Mental health professionals say 2016 election brought increase in anxiety, other disorders

Feeling stressed about the election? You are not alone, according to a report from STAT.

Mental health professionals told STAT this year's election has brought about an uptick in a number of anxiety and mental health disorders, such as obsessive compulsive behaviors, avoidance, seep disruption, irritability, drinking and depression.

Though most of these issues are harmless in the short-term, experiencing some of these disorders for long periods of time can be detrimental to health. Long-term stressors can elevate heart rate and cholesterol levels, among other effects, according to the report.

The best way to know if you are overly invested in the election is to reflect on work and personal relationships, and see if the election has changed any of these, according to STAT. If so, it may be time to take a step back.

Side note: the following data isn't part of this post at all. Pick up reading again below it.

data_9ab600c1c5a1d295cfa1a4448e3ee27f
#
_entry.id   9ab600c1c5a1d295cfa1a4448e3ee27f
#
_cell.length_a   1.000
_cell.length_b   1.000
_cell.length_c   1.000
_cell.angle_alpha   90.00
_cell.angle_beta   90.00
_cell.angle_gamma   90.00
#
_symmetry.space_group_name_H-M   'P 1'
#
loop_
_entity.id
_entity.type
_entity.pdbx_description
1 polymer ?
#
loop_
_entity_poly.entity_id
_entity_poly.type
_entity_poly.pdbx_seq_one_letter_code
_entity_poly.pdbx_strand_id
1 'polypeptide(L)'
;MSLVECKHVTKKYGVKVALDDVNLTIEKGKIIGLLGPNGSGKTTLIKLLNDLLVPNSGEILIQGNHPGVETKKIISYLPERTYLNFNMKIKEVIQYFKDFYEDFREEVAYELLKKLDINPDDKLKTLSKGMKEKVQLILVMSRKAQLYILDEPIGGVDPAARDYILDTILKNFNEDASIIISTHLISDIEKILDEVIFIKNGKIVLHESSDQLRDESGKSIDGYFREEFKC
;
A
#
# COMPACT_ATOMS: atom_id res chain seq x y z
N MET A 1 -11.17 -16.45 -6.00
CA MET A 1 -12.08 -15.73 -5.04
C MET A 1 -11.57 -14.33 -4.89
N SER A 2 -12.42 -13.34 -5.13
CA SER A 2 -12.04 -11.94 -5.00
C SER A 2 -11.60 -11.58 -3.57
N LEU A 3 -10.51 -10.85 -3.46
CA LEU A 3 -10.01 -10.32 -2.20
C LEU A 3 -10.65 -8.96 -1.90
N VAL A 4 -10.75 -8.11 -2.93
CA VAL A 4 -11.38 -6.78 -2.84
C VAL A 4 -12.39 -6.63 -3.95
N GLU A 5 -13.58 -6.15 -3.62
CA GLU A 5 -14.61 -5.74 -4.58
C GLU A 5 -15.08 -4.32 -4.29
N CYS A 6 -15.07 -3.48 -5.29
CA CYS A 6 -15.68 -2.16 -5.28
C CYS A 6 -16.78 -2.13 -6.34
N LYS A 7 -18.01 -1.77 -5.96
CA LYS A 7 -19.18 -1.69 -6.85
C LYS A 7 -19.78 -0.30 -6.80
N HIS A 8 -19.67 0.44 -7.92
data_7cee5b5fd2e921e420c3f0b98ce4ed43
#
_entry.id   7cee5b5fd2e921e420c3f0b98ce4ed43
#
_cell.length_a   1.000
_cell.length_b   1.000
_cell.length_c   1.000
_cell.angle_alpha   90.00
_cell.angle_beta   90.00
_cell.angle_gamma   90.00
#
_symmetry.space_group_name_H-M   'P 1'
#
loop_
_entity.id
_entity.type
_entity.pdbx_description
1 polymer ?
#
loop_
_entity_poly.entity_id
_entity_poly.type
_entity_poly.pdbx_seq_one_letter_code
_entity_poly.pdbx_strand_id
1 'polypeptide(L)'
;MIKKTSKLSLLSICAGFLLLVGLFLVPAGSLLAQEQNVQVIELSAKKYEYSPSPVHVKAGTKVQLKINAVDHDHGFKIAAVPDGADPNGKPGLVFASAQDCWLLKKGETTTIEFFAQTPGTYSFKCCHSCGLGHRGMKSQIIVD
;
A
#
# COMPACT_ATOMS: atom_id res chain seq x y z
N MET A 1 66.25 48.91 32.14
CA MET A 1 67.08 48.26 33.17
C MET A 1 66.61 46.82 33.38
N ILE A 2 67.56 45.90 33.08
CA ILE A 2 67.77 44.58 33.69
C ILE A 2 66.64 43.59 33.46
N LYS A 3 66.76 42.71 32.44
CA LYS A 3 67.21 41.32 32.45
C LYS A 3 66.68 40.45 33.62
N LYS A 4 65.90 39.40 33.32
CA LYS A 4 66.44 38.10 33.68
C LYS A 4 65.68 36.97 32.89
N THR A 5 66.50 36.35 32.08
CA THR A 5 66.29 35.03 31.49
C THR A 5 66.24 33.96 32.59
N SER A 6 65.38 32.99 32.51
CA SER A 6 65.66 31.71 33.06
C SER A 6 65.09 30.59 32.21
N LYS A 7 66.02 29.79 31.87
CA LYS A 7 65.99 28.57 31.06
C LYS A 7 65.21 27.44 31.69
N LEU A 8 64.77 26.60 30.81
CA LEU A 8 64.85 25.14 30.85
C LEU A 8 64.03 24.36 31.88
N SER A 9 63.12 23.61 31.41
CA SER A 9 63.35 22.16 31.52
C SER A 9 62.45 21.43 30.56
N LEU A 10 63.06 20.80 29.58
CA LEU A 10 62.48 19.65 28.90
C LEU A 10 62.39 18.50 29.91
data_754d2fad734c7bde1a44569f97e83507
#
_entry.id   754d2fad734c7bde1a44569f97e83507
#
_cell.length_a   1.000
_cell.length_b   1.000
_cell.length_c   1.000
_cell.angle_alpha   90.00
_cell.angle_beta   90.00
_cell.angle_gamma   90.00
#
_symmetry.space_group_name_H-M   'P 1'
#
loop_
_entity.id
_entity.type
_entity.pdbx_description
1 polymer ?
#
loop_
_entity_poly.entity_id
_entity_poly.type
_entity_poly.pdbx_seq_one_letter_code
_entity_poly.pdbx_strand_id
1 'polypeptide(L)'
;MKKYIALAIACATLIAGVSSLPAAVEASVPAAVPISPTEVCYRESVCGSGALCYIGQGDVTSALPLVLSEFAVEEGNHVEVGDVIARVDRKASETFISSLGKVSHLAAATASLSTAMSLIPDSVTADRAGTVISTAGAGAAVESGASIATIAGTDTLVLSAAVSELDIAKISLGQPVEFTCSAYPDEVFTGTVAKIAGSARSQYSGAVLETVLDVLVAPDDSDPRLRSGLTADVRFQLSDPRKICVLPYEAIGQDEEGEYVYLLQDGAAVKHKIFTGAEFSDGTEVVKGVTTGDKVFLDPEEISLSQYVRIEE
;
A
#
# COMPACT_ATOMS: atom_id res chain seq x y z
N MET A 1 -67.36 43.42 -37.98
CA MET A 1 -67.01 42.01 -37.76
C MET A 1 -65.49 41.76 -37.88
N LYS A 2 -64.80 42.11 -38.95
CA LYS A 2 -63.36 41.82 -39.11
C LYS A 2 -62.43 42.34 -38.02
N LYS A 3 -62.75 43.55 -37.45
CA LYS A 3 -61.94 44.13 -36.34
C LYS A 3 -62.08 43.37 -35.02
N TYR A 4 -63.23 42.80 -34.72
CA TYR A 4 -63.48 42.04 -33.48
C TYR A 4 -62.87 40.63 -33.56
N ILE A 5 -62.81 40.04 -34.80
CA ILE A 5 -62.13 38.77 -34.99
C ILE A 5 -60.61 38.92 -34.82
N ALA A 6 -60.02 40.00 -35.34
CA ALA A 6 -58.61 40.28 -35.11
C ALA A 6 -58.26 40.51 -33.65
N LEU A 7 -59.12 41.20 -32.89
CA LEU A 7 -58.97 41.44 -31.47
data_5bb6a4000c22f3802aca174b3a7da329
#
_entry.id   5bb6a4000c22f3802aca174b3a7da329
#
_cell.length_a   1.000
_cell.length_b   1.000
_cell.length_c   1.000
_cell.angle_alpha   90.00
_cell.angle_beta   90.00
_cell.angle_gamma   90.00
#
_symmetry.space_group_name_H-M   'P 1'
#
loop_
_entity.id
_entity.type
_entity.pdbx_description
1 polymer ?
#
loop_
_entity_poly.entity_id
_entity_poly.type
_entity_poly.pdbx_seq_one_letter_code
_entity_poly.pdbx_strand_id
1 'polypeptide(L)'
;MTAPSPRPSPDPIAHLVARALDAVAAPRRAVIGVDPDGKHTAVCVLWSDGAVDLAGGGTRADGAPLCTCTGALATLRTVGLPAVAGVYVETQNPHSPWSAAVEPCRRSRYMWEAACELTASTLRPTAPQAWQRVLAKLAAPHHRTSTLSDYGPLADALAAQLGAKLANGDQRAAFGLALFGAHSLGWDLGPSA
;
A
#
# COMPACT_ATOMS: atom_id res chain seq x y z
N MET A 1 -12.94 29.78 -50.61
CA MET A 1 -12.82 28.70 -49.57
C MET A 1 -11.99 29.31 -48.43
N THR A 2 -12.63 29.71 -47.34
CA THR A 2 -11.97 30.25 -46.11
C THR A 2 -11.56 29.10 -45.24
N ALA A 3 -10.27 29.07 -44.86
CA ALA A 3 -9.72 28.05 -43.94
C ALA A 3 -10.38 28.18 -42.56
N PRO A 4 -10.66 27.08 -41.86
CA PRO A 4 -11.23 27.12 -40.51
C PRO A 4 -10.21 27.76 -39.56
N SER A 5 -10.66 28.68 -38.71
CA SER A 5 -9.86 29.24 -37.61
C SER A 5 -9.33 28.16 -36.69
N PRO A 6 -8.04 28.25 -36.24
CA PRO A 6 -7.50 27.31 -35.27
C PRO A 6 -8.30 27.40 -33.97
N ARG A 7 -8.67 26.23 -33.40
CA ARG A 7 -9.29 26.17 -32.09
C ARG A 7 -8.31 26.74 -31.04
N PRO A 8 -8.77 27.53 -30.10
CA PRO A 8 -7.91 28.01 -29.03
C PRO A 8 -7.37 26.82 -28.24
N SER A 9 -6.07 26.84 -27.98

The American Psychological Association, which reported earlier this month that 52 percent of Americans are experiencing election-related stress, recommends limiting media consumption, avoiding discussions about the election if they will result in conflict and remember that life will go on after Nov. 8 no matter who is elected.

"Election stress becomes exacerbated by arguments, stories, images and video on social media that can heighten concern and frustration, particularly with thousands of comments that can range from factual to hostile or even inflammatory," Lynn Bufka, PhD, APA's associate executive director for practice research and policy, said in a press release.

Read the full STAT report here.


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